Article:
The aim of advertising is to make an impact and affect the behaviour of the consumer seeing the advertisement.
This idea has been around since the 16th century and is something that continues to be researched today. This blog will explore how advertisements have evolved by using modern techniques based on behavioural research to influence buyer’s decisions.
Advertising takes a systematic approach, which has not changed in the last 100 years. Since St Elmo Lewis, a salesman for the National Register Company, invented a four step formula for doorstop selling, the formula has remained largely unchallenged. Now universally known as AIDA, the formula states that for successful sales you must get, provoke Interest, create Desire and finally provoke Action by closing the sale.
The solution of course, has been for creative agencies to come up with amazing ideas that capture attention. This being the excuse we need to then supply the message (the supposed area of interest) hoping for this advertising to create desire and subsequent action.
So, the generally accepted persuasion model of the industry is that we are simply communicating rational persuasive messages that change beliefs. Creativity functions to capture attention (so people will receive the message) as well as (hopefully) providing something extra which will increase the probability of us remembering the message.
Models simplify the world for us, the value of a good model lies in its ability to describe and/or predict the outcome of something given a set of inputs. So what does it mean for the model of persuasion described above, the fact that the most successful campaigns are highly emotional.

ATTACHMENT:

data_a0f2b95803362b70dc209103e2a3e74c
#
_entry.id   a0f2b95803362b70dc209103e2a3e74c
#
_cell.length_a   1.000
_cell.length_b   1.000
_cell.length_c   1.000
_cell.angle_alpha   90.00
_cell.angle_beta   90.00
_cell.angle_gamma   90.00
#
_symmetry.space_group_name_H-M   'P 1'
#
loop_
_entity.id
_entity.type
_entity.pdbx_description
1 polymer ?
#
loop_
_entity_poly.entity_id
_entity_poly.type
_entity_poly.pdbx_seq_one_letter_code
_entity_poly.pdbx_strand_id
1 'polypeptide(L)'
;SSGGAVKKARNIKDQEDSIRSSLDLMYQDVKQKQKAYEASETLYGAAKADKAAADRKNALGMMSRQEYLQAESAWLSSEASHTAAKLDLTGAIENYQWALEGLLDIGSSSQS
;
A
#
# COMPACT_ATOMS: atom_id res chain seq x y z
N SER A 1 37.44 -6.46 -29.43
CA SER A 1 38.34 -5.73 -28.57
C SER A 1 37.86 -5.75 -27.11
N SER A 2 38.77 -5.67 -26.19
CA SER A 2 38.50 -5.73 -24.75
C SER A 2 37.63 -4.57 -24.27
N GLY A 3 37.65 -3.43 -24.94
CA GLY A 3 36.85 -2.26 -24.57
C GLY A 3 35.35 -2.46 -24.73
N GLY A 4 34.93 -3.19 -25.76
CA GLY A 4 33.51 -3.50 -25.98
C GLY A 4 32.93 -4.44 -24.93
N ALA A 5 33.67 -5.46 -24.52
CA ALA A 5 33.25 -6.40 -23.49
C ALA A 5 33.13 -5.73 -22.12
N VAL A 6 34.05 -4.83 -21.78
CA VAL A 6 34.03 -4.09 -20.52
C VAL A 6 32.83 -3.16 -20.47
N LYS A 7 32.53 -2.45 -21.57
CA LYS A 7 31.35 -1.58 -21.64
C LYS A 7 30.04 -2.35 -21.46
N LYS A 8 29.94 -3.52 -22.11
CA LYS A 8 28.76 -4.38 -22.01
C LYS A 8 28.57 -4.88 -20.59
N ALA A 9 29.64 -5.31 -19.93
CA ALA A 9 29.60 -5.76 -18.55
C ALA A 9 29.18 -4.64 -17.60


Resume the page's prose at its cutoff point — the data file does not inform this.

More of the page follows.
Binet and Fields seminal piece of research “The long and short of it” provided robust, empirical evidence that emotional campaigns far outperform purely rational campaigns across all business effects (increased sales, increased market share, decreased price sensitivity, etc.).
The persuasive model could argue that these affects are driven by the increased amount of creativity that emotional campaigns are able to rely on. Again, the logic being that the creativity captures attention (and memory) which is why we see the above results. But how does this explain parallel findings such as studies which show increases in brand esteem despite users claiming to never have seen that ad. Or, if creativity is simply the vessel for communicating rational persuasive messaging, how come emotional campaigns that distinctly lack rational messaging perform so well?
Clearly, the model needs some adjustments.
Behavioural economics offers us areas of study which can fill the gaps in the persuasion model. In particular, it helps us to explain the power of emotion and understand the ways in which it operates.
By shifting away from this rational-biased perspective, Behavioural Economics lets us have more interesting discussions around subjects like metacommunication (McLuhan’s “The Medium is the message”), the importance of context (of particular importance when discussing safety in wide digital advertising), and memory beyond ad recall (a notoriously tricky metric which allows us to self-congratulate but rarely drives business results).